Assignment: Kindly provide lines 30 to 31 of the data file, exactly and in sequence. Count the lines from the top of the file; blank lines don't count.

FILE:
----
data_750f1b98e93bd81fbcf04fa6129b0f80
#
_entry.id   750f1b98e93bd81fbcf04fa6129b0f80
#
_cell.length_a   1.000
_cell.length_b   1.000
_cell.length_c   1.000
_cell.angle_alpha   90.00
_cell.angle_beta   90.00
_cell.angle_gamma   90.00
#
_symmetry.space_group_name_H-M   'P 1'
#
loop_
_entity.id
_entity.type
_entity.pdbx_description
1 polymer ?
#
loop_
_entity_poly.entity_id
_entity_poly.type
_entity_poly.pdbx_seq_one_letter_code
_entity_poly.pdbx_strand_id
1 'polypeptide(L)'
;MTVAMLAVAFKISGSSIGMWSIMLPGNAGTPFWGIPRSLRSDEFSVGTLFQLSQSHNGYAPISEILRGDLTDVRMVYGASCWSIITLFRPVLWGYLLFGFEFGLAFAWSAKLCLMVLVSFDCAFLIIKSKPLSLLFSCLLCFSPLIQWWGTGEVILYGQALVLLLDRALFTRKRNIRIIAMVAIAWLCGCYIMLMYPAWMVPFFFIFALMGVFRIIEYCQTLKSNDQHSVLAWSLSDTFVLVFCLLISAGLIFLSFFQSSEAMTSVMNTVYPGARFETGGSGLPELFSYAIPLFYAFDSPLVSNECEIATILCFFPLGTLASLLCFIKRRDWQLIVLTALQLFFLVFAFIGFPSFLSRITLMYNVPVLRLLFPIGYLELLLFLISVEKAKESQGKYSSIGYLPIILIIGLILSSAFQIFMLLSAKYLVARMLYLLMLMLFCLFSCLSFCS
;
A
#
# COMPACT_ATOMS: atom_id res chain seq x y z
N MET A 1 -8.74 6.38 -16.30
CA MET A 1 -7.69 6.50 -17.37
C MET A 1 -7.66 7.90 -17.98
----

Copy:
# COMPACT_ATOMS: atom_id res chain seq x y z
N MET A 1 -8.74 6.38 -16.30